At 80 percent of the AMI, there are six one-bedrooms with a monthly rent of $1,706 for incomes ranging from $58,492 to $85,920; and eight two-bedrooms with a monthly rent of $2,048 for incomes ranging from $70,218 to $103,120.

At 125 percent of the AMI, there are 20 one-bedrooms with a monthly rent of $2,050 for incomes ranging from $70,286 to $134,250; and 17 two-bedrooms with a monthly rent of $2,450 for incomes ranging from $84,000 to $161,125.

Prospective renters must meet income and household size requirements to apply for these apartments. Applications must be postmarked or submitted online no later than August 30, 2021.

Apply here:


New Amsterdam Musical Association

Located at 107 West 130th Street, the New Amsterdam Musician’s Association, is an example of Jazz Age Harlem that continues to this day.

NAMA’s MISSION STATEMENT: “To voluntarily promote and encourage the study and production of instrumental music in all the various branches; to draw together trained musicians in the State of New York, in a musical association for mutual intercourse and encouragement and to establish in the City of New York, a central meeting place for the instruction and for social intercourse between its members”.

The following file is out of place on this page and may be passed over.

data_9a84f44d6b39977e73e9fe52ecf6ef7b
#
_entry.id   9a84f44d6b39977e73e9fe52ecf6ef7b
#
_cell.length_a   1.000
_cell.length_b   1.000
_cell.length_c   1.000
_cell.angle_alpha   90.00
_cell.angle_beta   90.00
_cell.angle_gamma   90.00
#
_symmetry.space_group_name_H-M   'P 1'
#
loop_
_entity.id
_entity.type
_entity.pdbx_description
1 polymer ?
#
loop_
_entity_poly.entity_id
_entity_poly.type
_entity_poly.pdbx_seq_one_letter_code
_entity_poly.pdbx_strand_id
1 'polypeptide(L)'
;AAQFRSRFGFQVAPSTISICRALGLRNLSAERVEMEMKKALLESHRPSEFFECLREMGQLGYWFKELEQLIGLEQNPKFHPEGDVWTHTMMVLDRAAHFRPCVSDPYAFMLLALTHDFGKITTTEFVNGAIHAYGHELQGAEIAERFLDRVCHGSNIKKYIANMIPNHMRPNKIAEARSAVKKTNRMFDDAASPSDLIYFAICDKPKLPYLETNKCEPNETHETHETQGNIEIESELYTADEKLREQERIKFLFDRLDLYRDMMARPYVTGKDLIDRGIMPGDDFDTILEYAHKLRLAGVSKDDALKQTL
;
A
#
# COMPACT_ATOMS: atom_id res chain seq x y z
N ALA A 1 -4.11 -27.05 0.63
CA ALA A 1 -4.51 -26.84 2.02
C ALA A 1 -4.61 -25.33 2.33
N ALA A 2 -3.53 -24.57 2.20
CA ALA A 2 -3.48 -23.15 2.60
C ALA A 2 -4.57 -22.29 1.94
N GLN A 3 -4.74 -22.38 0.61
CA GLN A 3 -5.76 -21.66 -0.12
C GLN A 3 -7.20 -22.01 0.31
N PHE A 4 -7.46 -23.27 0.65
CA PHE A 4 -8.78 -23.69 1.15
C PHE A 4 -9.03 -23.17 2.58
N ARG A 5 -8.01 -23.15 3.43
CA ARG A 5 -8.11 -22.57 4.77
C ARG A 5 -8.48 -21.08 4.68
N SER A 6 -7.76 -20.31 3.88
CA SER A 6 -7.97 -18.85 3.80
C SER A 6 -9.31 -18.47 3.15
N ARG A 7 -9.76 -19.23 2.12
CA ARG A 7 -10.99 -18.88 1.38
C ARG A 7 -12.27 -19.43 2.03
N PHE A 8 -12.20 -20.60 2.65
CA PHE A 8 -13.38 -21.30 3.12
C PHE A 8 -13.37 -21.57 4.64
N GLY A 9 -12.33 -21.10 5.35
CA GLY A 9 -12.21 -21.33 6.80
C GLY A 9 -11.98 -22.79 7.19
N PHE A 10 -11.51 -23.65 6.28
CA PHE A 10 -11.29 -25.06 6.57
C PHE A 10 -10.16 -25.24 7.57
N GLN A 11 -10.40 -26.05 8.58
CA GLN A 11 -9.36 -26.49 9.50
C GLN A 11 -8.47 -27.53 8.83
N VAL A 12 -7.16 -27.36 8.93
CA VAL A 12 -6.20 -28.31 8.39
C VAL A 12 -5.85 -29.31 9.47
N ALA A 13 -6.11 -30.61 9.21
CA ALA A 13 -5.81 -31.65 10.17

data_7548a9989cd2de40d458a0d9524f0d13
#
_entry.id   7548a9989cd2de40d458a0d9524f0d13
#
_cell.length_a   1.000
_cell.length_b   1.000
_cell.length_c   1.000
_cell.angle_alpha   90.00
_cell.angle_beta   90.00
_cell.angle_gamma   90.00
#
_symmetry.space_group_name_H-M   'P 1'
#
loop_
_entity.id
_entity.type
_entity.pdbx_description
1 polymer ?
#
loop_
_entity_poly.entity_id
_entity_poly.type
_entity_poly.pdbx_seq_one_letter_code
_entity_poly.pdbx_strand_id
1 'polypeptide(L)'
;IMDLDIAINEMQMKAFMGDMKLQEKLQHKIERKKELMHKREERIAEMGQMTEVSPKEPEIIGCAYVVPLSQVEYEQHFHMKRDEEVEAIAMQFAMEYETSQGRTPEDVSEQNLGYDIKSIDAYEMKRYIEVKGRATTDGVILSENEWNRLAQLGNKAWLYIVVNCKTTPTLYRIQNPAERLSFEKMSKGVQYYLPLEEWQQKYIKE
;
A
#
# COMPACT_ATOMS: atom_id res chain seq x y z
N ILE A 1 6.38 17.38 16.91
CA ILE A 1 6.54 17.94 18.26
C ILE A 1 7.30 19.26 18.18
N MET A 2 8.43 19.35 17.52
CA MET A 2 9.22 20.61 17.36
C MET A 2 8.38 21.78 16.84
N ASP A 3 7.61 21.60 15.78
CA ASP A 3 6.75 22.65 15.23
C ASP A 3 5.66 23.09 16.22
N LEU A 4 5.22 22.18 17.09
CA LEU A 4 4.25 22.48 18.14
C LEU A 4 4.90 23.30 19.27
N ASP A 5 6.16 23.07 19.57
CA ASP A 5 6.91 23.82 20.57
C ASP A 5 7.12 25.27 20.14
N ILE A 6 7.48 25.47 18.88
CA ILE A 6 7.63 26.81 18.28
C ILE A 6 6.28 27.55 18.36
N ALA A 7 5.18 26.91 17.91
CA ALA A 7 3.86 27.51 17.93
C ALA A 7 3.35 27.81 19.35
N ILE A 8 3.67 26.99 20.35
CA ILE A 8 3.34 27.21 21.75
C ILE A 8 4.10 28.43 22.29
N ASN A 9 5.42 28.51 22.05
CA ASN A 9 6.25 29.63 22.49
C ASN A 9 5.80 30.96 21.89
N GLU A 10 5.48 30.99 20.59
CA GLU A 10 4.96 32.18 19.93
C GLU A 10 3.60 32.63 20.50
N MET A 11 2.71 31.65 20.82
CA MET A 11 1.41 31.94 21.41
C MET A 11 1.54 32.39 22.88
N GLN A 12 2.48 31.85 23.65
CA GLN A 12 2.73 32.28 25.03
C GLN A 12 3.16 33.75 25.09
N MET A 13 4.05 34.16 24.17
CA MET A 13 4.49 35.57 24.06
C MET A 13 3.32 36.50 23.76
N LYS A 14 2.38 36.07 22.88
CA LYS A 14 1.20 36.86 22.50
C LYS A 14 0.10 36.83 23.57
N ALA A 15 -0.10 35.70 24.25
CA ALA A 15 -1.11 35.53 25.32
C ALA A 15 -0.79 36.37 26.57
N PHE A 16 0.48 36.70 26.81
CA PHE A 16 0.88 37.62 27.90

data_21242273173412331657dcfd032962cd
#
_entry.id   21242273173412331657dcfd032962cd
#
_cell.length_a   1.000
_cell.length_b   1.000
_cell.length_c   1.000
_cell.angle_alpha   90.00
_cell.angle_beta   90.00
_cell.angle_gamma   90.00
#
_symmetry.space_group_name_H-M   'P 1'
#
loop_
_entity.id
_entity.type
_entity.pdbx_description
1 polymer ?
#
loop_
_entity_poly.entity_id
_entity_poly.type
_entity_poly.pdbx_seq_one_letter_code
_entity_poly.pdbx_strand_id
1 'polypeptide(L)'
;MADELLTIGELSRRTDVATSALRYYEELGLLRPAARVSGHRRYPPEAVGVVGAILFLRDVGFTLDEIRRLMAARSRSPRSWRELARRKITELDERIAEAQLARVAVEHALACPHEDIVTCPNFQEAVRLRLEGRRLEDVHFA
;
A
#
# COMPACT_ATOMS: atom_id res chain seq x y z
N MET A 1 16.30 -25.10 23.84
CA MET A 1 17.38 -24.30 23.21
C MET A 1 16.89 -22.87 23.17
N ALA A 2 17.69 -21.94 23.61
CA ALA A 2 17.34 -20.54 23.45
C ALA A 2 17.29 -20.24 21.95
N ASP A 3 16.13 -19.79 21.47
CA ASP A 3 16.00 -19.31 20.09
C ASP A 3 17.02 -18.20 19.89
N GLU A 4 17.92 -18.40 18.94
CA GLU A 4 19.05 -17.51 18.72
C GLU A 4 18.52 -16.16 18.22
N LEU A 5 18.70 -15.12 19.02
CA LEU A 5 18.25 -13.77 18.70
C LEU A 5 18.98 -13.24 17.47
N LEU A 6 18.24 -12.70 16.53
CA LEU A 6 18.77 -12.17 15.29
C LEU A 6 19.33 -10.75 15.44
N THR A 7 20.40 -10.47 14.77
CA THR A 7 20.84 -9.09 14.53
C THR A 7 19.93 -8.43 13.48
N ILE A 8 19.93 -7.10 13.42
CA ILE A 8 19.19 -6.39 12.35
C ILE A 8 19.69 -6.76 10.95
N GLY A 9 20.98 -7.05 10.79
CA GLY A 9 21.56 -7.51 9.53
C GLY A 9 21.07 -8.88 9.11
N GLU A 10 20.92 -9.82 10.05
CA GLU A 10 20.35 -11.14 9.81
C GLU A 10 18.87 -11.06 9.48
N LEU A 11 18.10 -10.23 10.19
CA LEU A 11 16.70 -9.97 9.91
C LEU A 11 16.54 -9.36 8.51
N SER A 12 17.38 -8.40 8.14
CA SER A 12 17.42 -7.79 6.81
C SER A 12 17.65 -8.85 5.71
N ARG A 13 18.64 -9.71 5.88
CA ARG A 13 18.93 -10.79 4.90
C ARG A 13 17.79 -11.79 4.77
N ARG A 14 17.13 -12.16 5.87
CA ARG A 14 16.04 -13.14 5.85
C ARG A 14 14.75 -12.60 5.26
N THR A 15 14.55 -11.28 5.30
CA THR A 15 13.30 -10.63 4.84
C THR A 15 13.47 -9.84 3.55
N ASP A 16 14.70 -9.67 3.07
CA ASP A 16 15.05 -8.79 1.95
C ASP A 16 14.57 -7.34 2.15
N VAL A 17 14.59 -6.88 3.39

In 1904, African American musicians were barred from joining the American Federation of Musician Local 310 (now Local 802), so they started their own union, and New Amsterdam Musical Association was born. The association was conceptualized by James Reese Europe and became a cultural reference point for jazz from the 1920s to the 1950s.

NAMA purchased the brownstone, which once served as a rehearsal space and boarding house for musicians such as Jelly Roll Morton, John Coltrane, and Max Roach among others.

Past notable NAMA members include Buster Bailey (clarinetist), Eubie Blake (pianist), Charlie Parker (saxophonist), William Marion Cook (composer, conductor), Rafael Escudero (tubist, bassist), James Reese Europe and Henry Minton (saxophonist and founder of Minton’s Playhouse) among others.

To learn more, and keep up to date on NAMA events, see:


Car-Free Party and Bicycle Ride

We are biking from Upper Manhattan (Down to Earth Market) to Brooklyn Bridge via Summer Streets and returning using the West Side Greenway to party in East Harlem.